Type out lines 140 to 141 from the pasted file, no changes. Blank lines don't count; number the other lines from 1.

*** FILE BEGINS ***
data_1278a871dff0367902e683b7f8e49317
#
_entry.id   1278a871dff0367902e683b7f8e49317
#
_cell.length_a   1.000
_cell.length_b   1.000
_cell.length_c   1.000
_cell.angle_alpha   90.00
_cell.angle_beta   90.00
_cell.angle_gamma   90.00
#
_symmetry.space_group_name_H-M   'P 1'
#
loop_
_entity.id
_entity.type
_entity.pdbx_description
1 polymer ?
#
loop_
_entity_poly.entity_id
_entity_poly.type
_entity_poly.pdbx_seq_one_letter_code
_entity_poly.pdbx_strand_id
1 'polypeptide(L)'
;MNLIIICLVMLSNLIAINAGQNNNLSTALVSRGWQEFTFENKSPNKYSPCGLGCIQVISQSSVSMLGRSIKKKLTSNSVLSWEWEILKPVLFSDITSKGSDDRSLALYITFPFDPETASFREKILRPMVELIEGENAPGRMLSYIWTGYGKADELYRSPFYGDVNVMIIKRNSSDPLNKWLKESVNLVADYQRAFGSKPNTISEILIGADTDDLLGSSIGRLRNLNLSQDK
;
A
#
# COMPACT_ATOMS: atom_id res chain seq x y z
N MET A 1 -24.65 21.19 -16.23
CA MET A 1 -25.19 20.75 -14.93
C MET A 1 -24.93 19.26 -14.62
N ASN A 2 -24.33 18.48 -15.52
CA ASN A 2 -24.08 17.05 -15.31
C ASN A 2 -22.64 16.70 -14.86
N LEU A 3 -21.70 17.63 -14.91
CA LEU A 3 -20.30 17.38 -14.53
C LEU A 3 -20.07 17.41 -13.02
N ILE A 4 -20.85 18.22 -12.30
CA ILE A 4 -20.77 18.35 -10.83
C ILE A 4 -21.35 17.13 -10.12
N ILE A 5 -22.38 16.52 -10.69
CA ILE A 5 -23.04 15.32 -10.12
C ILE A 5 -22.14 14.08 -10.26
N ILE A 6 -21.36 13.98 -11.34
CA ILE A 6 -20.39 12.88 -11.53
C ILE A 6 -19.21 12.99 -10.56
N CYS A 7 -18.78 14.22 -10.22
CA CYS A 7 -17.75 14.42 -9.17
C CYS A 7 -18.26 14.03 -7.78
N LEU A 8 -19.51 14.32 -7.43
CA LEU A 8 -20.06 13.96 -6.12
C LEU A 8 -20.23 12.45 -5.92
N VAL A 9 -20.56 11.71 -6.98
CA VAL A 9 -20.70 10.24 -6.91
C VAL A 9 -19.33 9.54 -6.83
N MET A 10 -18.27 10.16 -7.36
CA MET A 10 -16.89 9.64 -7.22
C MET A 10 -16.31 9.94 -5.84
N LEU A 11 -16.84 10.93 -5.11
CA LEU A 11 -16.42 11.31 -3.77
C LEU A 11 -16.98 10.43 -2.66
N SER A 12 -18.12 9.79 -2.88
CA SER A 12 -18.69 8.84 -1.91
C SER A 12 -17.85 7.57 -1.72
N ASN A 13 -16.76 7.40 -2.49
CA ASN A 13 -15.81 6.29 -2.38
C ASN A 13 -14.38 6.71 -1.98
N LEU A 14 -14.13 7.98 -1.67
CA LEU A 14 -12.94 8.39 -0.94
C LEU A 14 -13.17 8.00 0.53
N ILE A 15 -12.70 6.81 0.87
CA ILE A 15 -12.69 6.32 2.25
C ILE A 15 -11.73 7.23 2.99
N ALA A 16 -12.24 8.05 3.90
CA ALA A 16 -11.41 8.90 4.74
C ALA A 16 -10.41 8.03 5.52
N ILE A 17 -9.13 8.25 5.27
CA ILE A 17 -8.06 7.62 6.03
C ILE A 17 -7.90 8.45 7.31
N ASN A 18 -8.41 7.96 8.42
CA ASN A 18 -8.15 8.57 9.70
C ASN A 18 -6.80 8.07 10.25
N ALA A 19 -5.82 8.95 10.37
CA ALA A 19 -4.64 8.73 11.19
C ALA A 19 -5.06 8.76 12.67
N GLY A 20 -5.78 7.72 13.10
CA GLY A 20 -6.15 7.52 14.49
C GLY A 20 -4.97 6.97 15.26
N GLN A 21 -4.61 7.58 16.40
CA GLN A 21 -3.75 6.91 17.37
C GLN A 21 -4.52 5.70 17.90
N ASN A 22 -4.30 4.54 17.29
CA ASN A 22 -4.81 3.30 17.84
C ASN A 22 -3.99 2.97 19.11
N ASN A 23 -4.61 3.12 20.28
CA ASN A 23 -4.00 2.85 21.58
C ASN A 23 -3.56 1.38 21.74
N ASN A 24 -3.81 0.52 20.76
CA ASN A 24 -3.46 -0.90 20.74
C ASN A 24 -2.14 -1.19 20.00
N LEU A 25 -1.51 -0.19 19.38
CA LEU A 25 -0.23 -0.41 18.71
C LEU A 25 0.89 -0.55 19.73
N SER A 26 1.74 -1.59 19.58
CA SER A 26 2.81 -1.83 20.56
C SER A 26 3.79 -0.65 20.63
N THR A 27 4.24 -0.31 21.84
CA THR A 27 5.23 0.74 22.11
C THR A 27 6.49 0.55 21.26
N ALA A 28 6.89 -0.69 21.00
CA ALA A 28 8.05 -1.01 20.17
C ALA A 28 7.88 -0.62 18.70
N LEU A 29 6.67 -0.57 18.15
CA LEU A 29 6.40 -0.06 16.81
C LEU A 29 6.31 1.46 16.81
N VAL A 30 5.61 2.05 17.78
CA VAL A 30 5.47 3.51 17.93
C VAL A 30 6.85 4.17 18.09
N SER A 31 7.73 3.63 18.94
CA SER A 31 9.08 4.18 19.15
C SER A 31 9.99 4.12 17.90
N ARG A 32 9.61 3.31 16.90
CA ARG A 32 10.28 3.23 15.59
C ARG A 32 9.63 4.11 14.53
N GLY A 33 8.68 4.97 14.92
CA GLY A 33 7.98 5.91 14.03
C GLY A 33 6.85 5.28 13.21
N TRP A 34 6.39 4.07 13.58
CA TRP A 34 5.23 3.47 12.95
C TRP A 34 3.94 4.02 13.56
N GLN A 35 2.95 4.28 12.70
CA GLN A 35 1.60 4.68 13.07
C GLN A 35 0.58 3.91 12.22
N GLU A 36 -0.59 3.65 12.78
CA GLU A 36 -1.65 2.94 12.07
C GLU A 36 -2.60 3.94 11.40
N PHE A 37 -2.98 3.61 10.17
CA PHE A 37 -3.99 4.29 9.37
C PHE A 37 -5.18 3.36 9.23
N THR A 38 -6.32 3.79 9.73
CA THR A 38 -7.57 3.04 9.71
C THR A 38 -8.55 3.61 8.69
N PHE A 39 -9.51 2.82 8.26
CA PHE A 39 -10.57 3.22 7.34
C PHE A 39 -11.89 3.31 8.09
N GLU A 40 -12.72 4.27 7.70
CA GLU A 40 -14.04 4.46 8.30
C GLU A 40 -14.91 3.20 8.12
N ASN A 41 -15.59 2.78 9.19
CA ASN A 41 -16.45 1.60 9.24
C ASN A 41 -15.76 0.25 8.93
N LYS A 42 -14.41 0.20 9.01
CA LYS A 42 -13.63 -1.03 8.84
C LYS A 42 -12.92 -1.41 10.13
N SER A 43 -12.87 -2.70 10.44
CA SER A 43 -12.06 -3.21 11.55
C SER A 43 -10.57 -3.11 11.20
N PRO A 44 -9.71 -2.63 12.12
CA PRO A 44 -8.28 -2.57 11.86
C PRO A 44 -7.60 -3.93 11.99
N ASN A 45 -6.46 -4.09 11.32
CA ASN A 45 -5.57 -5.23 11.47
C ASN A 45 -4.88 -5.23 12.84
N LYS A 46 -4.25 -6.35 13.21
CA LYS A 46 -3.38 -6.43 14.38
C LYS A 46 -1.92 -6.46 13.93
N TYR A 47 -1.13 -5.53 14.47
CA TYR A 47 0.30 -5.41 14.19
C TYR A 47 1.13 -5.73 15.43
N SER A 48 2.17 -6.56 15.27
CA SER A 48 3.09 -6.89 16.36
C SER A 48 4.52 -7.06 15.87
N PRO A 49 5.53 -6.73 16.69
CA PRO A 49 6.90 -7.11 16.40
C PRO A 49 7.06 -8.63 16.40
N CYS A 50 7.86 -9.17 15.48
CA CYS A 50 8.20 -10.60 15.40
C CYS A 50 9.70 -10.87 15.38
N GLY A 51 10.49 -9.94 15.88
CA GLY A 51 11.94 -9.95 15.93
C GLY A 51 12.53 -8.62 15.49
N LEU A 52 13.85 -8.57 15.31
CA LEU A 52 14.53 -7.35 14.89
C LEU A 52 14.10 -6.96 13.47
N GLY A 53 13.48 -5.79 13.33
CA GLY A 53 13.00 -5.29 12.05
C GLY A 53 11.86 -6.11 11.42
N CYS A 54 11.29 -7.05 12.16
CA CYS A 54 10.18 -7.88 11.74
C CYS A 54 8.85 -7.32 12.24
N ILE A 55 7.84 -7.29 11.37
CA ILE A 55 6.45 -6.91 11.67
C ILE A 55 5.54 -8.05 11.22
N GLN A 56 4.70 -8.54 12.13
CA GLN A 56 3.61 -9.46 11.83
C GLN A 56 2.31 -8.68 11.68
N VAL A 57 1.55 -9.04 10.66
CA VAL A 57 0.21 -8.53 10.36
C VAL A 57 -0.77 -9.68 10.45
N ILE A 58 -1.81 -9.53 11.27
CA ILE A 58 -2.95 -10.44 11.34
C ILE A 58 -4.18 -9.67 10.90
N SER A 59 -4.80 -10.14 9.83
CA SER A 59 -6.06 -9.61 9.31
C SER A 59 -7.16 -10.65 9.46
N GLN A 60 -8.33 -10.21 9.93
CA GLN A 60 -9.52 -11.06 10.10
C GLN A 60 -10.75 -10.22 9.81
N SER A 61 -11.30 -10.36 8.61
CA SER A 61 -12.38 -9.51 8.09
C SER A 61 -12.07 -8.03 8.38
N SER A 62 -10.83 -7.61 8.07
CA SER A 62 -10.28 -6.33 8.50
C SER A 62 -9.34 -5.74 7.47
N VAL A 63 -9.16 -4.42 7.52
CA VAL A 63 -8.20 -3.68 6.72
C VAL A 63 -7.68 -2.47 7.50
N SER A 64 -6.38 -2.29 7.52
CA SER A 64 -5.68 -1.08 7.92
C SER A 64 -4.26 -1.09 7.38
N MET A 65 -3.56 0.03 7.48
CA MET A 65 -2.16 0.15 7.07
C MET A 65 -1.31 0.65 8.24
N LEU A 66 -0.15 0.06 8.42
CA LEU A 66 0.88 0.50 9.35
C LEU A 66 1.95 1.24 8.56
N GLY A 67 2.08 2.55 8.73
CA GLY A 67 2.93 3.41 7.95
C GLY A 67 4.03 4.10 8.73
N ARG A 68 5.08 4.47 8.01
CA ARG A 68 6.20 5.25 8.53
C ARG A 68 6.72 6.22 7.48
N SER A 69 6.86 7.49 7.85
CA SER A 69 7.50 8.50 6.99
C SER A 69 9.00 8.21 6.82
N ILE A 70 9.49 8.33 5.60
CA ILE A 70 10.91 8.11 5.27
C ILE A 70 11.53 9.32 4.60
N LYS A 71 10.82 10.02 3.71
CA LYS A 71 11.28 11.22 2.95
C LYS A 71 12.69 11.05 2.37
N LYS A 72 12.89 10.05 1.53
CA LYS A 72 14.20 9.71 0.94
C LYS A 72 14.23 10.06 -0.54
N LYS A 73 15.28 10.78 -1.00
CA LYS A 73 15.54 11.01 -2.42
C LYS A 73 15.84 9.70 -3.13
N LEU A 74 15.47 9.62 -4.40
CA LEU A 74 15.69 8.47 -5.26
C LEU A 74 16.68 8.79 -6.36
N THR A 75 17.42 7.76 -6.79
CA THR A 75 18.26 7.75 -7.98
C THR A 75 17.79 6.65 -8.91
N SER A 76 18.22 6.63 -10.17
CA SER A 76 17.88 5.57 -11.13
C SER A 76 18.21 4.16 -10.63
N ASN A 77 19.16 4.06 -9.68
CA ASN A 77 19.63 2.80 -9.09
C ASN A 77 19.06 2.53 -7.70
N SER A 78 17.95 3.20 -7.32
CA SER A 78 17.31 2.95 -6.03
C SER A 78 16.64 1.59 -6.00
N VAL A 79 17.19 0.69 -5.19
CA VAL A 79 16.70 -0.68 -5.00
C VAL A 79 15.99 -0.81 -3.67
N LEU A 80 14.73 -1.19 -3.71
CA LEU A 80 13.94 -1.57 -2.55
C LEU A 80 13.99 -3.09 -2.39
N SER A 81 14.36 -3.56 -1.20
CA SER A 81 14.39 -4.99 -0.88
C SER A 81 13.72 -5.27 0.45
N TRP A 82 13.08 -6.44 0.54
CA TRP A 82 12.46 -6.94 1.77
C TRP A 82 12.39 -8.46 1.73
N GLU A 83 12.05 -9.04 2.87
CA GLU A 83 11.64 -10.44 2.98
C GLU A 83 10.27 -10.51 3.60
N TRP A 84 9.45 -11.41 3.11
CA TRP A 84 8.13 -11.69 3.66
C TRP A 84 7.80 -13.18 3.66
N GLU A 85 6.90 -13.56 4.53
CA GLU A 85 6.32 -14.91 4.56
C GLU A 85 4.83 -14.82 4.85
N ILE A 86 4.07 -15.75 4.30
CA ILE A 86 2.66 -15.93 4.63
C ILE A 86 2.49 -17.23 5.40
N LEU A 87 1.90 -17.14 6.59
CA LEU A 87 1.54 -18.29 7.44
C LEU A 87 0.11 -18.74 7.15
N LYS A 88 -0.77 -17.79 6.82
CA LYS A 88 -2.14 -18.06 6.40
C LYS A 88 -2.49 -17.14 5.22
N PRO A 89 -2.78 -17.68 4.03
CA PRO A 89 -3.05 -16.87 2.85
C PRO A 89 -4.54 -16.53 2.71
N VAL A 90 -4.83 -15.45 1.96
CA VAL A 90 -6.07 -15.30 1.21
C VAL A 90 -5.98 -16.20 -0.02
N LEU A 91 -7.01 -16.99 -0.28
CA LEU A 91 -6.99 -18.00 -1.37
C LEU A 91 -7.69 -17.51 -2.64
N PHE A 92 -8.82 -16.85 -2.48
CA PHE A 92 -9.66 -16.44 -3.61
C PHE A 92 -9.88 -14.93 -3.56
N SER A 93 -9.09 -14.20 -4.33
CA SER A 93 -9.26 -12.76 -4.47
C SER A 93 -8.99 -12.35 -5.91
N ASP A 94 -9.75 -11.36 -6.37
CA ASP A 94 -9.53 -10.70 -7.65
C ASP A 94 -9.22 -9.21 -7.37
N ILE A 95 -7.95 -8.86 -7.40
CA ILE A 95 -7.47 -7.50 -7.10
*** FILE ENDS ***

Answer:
CA PHE A 37 -3.99 4.29 9.37
C PHE A 37 -5.18 3.36 9.23